UK suspends extradition treaty with Hong Kong

by Abdulmumeen S. Yitta

Britain has suspended an extradition treaty with Hong Kong in protests of China’s security law imposed on Hong Kong.

Foreign secretary, Dominic Raab, disclosed the decision on Monday July 20, 2020, while addressing members of parliament.

He said that the security law gives China enormous power over the city, but undermine the sovereignty of the former British colony.

The motive behind the decision is fear that if Britain extradites anyone to Hong Kong, the person might end up being sent to China to face trial.

Speaking on the motive of Britain’s decision, Raab said, “We want a positive relationship with China. There’s a huge amount to be gained for both countries, there are many areas, where we can work productively, constructively to mutual benefit together.

“For our part, the UK will work hard and in good faith towards that goal. But we will protect our vital interests, we will stand up for our values, and we will hold China to its international obligations.”

The announcement came amidst preparation to receive the U.S Secretary of State Mike Pompeo who is on a two-day visit to London.

While responding to the Britain’s decision, Chinese Foreign Ministry, Wang Wenbin, said Britain was going down the wrong path and advised it not to go ahead with the plan.

“Stop going further down the wrong path,” he said.

Britain further showed its stance against the security law, denounced by many other countries, as it offered many Hong Kong residents citizenship in case they are forced to leave the city.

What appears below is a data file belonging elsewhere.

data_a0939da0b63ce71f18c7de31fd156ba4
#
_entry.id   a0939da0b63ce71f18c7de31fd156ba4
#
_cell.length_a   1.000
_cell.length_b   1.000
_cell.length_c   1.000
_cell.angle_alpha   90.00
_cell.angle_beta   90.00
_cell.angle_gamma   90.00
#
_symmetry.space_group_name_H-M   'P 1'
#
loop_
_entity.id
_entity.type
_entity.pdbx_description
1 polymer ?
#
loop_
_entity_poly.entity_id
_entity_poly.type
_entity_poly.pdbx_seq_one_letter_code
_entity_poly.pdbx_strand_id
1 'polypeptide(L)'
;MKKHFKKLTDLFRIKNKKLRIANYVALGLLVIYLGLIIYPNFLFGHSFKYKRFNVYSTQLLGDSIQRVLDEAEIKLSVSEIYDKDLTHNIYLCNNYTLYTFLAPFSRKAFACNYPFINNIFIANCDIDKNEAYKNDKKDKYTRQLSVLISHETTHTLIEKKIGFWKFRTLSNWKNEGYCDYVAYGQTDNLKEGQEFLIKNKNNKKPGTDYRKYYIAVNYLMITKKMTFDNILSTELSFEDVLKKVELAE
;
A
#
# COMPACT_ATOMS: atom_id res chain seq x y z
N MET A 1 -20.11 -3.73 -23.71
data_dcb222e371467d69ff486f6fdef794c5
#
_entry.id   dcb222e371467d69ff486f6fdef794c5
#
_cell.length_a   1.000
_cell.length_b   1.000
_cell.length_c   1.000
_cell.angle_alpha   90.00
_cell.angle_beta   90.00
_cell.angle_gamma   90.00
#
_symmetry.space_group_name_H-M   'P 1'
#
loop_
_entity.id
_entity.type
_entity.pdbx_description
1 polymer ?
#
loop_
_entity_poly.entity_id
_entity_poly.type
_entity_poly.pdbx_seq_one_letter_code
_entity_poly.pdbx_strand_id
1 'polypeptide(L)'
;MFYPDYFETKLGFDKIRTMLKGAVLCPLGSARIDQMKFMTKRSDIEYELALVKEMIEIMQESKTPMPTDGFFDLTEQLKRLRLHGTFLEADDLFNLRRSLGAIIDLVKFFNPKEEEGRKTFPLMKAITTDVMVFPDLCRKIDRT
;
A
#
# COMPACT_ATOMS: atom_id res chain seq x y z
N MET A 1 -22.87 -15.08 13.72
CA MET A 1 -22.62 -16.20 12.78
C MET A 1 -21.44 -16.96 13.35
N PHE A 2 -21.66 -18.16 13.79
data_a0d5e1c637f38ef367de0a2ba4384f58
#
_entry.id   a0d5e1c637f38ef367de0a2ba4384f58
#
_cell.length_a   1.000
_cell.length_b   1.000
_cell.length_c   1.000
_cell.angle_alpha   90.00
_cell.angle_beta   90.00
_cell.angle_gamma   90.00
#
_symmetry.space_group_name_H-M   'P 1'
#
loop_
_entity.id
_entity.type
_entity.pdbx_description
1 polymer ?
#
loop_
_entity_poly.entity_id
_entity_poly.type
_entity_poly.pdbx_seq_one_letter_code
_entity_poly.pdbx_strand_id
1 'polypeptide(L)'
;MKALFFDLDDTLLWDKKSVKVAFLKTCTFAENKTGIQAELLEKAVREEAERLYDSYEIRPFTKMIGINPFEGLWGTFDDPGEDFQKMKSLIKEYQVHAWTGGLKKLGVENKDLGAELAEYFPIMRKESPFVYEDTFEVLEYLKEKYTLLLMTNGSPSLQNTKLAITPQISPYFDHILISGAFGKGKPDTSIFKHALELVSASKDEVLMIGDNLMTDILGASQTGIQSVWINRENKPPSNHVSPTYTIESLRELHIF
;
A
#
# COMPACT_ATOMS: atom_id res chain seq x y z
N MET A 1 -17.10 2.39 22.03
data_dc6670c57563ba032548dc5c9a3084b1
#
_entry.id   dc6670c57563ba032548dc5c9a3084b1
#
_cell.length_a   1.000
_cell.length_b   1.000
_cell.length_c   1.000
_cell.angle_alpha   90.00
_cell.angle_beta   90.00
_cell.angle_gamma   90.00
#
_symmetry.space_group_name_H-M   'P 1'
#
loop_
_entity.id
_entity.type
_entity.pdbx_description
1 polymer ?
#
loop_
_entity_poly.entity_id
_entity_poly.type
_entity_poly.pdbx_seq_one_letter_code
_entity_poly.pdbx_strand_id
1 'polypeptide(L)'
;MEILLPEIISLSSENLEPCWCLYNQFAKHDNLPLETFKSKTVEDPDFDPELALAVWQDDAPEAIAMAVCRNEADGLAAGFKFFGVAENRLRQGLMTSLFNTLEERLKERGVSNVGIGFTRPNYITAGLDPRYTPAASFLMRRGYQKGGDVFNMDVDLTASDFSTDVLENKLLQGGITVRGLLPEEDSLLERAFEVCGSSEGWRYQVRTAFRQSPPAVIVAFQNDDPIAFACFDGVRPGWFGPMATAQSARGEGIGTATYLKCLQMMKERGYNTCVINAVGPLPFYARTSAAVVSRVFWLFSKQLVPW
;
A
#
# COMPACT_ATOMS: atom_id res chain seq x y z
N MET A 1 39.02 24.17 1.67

As part of the plan, Britain has made provision to give 12-month renewable visa to 350,000 people with British National passports and more 2.5 million eligible for the passports.

This would enable them to work and possibly put them in a position to eventually attain British citizenship.

As Britain explores all possible means to express its condemnation of the China’s security law on Hong Kong, it has excluded Huawei, Chinese technology company from taking part in installing Britain’s 5G wireless network.

Making reference to this, Raab said, “We will always protect our vital interests including sensitive infrastructure and we won’t accept any investment that compromises our domestic or national security.”

This decision came following what seemed like a push from the U.S that urged Britain to exclude Huawei from participating in its 5G network installation.

As the decision holds, by the end of 2020, no Huawei products would be used by British 5G providers. And there is a move to have Huawei’s technology completely removed by 2027.

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